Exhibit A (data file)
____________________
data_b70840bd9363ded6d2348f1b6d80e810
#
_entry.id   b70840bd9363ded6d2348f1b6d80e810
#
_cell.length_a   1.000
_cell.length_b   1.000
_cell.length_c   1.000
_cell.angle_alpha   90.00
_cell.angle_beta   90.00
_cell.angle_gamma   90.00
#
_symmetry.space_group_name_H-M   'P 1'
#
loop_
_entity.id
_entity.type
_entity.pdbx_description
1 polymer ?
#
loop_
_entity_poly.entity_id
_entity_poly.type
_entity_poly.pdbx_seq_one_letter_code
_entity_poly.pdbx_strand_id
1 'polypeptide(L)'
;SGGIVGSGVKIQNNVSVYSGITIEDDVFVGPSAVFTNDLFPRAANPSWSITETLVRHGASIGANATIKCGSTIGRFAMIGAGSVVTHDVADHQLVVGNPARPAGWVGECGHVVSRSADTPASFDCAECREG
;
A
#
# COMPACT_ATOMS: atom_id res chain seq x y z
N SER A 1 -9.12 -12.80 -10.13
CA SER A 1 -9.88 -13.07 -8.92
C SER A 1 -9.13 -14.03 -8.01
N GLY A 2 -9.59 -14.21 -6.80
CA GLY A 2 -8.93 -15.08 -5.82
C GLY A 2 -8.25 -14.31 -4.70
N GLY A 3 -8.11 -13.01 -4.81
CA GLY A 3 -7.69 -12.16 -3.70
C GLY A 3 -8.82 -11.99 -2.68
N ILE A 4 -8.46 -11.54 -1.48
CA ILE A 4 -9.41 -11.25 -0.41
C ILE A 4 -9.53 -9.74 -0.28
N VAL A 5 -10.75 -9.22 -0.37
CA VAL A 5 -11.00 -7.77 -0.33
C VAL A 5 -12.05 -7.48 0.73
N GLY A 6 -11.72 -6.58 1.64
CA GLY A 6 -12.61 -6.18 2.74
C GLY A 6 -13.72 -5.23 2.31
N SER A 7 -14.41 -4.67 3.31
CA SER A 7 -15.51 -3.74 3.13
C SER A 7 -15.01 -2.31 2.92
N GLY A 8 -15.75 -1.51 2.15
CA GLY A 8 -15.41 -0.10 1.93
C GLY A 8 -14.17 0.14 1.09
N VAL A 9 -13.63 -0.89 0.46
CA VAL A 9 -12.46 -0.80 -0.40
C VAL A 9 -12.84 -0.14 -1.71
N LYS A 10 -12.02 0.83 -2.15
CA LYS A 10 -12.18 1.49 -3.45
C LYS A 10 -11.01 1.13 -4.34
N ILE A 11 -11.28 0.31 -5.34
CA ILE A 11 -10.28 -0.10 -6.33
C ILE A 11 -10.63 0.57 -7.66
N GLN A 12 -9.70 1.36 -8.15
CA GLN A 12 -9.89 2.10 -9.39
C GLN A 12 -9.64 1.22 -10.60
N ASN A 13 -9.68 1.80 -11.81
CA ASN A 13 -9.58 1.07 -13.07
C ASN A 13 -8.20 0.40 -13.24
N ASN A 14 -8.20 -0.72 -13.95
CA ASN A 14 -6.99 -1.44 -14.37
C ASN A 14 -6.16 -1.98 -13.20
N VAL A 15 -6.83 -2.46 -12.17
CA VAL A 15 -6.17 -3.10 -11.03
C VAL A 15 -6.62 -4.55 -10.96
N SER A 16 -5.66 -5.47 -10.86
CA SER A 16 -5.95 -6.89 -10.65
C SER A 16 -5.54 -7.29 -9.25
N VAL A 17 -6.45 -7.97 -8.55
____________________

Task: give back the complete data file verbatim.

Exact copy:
data_b70840bd9363ded6d2348f1b6d80e810
#
_entry.id   b70840bd9363ded6d2348f1b6d80e810
#
_cell.length_a   1.000
_cell.length_b   1.000
_cell.length_c   1.000
_cell.angle_alpha   90.00
_cell.angle_beta   90.00
_cell.angle_gamma   90.00
#
_symmetry.space_group_name_H-M   'P 1'
#
loop_
_entity.id
_entity.type
_entity.pdbx_description
1 polymer ?
#
loop_
_entity_poly.entity_id
_entity_poly.type
_entity_poly.pdbx_seq_one_letter_code
_entity_poly.pdbx_strand_id
1 'polypeptide(L)'
;SGGIVGSGVKIQNNVSVYSGITIEDDVFVGPSAVFTNDLFPRAANPSWSITETLVRHGASIGANATIKCGSTIGRFAMIGAGSVVTHDVADHQLVVGNPARPAGWVGECGHVVSRSADTPASFDCAECREG
;
A
#
# COMPACT_ATOMS: atom_id res chain seq x y z
N SER A 1 -9.12 -12.80 -10.13
CA SER A 1 -9.88 -13.07 -8.92
C SER A 1 -9.13 -14.03 -8.01
N GLY A 2 -9.59 -14.21 -6.80
CA GLY A 2 -8.93 -15.08 -5.82
C GLY A 2 -8.25 -14.31 -4.70
N GLY A 3 -8.11 -13.01 -4.81
CA GLY A 3 -7.69 -12.16 -3.70
C GLY A 3 -8.82 -11.99 -2.68
N ILE A 4 -8.46 -11.54 -1.48
CA ILE A 4 -9.41 -11.25 -0.41
C ILE A 4 -9.53 -9.74 -0.28
N VAL A 5 -10.75 -9.22 -0.37
CA VAL A 5 -11.00 -7.77 -0.33
C VAL A 5 -12.05 -7.48 0.73
N GLY A 6 -11.72 -6.58 1.64
CA GLY A 6 -12.61 -6.18 2.74
C GLY A 6 -13.72 -5.23 2.31
N SER A 7 -14.41 -4.67 3.31
CA SER A 7 -15.51 -3.74 3.13
C SER A 7 -15.01 -2.31 2.92
N GLY A 8 -15.75 -1.51 2.15
CA GLY A 8 -15.41 -0.10 1.93
C GLY A 8 -14.17 0.14 1.09
N VAL A 9 -13.63 -0.89 0.46
CA VAL A 9 -12.46 -0.80 -0.40
C VAL A 9 -12.84 -0.14 -1.71
N LYS A 10 -12.02 0.83 -2.15
CA LYS A 10 -12.18 1.49 -3.45
C LYS A 10 -11.01 1.13 -4.34
N ILE A 11 -11.28 0.31 -5.34
CA ILE A 11 -10.28 -0.10 -6.33
C ILE A 11 -10.63 0.57 -7.66
N GLN A 12 -9.70 1.36 -8.15
CA GLN A 12 -9.89 2.10 -9.39
C GLN A 12 -9.64 1.22 -10.60
N ASN A 13 -9.68 1.80 -11.81
CA ASN A 13 -9.58 1.07 -13.07
C ASN A 13 -8.20 0.40 -13.24
N ASN A 14 -8.20 -0.72 -13.95
CA ASN A 14 -6.99 -1.44 -14.37
C ASN A 14 -6.16 -1.98 -13.20
N VAL A 15 -6.83 -2.46 -12.17
CA VAL A 15 -6.17 -3.10 -11.03
C VAL A 15 -6.62 -4.55 -10.96
N SER A 16 -5.66 -5.47 -10.86
CA SER A 16 -5.95 -6.89 -10.65
C SER A 16 -5.54 -7.29 -9.25
N VAL A 17 -6.45 -7.97 -8.55